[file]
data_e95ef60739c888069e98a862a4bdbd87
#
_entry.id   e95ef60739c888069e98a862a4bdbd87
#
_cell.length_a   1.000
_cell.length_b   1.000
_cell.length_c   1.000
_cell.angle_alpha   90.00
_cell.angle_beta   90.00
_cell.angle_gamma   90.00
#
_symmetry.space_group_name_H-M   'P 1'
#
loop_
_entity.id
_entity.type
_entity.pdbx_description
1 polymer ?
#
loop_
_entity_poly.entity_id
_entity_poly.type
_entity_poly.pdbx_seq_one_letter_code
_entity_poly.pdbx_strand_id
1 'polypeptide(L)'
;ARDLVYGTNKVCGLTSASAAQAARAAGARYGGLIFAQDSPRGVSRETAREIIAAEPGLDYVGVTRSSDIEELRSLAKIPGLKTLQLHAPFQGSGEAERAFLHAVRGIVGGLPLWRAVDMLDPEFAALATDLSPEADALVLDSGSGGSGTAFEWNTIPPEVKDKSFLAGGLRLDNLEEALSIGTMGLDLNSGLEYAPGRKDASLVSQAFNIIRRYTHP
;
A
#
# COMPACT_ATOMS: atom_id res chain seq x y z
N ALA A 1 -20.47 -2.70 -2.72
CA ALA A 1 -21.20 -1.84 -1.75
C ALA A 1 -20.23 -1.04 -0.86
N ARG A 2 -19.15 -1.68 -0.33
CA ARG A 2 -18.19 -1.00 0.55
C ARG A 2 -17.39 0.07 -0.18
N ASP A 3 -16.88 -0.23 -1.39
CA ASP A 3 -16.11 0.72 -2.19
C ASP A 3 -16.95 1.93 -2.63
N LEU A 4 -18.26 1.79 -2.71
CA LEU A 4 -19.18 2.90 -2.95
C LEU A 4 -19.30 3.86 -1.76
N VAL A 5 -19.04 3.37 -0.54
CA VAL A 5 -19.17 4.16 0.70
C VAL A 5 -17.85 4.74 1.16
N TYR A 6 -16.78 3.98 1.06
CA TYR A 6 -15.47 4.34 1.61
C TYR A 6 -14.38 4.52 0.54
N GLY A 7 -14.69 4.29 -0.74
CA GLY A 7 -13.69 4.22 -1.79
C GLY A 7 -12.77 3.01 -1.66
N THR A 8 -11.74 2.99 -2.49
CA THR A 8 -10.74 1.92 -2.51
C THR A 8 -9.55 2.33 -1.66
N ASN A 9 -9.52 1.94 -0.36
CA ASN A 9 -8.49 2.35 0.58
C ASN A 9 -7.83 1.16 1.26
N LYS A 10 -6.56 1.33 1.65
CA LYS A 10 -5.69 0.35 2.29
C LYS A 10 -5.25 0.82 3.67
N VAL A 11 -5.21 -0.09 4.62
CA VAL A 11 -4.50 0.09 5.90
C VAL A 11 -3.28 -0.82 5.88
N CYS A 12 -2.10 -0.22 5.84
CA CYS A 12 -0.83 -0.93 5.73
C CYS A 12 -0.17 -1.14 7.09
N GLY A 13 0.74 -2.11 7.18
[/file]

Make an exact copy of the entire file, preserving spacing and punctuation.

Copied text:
data_e95ef60739c888069e98a862a4bdbd87
#
_entry.id   e95ef60739c888069e98a862a4bdbd87
#
_cell.length_a   1.000
_cell.length_b   1.000
_cell.length_c   1.000
_cell.angle_alpha   90.00
_cell.angle_beta   90.00
_cell.angle_gamma   90.00
#
_symmetry.space_group_name_H-M   'P 1'
#
loop_
_entity.id
_entity.type
_entity.pdbx_description
1 polymer ?
#
loop_
_entity_poly.entity_id
_entity_poly.type
_entity_poly.pdbx_seq_one_letter_code
_entity_poly.pdbx_strand_id
1 'polypeptide(L)'
;ARDLVYGTNKVCGLTSASAAQAARAAGARYGGLIFAQDSPRGVSRETAREIIAAEPGLDYVGVTRSSDIEELRSLAKIPGLKTLQLHAPFQGSGEAERAFLHAVRGIVGGLPLWRAVDMLDPEFAALATDLSPEADALVLDSGSGGSGTAFEWNTIPPEVKDKSFLAGGLRLDNLEEALSIGTMGLDLNSGLEYAPGRKDASLVSQAFNIIRRYTHP
;
A
#
# COMPACT_ATOMS: atom_id res chain seq x y z
N ALA A 1 -20.47 -2.70 -2.72
CA ALA A 1 -21.20 -1.84 -1.75
C ALA A 1 -20.23 -1.04 -0.86
N ARG A 2 -19.15 -1.68 -0.33
CA ARG A 2 -18.19 -1.00 0.55
C ARG A 2 -17.39 0.07 -0.18
N ASP A 3 -16.88 -0.23 -1.39
CA ASP A 3 -16.11 0.72 -2.19
C ASP A 3 -16.95 1.93 -2.63
N LEU A 4 -18.26 1.79 -2.71
CA LEU A 4 -19.18 2.90 -2.95
C LEU A 4 -19.30 3.86 -1.76
N VAL A 5 -19.04 3.37 -0.54
CA VAL A 5 -19.17 4.16 0.70
C VAL A 5 -17.85 4.74 1.16
N TYR A 6 -16.78 3.98 1.06
CA TYR A 6 -15.47 4.34 1.61
C TYR A 6 -14.38 4.52 0.54
N GLY A 7 -14.69 4.29 -0.74
CA GLY A 7 -13.69 4.22 -1.79
C GLY A 7 -12.77 3.01 -1.66
N THR A 8 -11.74 2.99 -2.49
CA THR A 8 -10.74 1.92 -2.51
C THR A 8 -9.55 2.33 -1.66
N ASN A 9 -9.52 1.94 -0.36
CA ASN A 9 -8.49 2.35 0.58
C ASN A 9 -7.83 1.16 1.26
N LYS A 10 -6.56 1.33 1.65
CA LYS A 10 -5.69 0.35 2.29
C LYS A 10 -5.25 0.82 3.67
N VAL A 11 -5.21 -0.09 4.62
CA VAL A 11 -4.50 0.09 5.90
C VAL A 11 -3.28 -0.82 5.88
N CYS A 12 -2.10 -0.22 5.84
CA CYS A 12 -0.83 -0.93 5.73
C CYS A 12 -0.17 -1.14 7.09
N GLY A 13 0.74 -2.11 7.18